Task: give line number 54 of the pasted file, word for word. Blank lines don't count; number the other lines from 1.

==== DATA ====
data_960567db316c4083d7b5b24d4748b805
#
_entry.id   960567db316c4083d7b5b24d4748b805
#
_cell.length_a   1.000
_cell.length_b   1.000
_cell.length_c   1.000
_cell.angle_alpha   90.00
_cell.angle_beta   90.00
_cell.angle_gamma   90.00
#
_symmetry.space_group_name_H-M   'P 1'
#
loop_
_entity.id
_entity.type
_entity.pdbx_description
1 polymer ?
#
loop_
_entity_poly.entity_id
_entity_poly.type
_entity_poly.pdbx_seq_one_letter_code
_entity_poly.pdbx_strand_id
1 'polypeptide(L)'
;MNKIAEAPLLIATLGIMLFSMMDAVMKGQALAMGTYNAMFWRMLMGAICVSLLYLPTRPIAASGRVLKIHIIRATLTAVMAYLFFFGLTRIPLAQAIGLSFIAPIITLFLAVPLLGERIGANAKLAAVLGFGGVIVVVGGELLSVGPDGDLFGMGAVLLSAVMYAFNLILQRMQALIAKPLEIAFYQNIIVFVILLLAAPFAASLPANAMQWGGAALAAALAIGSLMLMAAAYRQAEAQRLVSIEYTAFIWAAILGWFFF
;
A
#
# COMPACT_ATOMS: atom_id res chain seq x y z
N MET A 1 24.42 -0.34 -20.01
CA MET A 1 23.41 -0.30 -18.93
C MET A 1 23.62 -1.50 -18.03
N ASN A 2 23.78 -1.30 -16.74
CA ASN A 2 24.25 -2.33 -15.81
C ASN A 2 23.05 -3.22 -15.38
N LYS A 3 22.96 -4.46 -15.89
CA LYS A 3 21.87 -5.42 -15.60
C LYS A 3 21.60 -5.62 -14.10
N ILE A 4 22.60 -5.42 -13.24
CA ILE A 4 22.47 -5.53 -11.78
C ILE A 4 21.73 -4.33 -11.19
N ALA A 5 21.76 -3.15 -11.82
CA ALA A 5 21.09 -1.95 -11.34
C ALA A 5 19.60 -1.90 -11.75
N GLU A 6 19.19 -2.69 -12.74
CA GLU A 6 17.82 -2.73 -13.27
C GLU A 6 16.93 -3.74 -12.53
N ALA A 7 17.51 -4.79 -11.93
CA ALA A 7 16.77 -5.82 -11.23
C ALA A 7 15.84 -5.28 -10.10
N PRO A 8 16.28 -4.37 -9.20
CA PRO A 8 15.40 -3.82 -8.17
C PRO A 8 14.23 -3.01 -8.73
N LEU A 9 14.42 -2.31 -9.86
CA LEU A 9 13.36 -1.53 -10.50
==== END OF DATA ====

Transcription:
C PRO A 8 14.23 -3.01 -8.73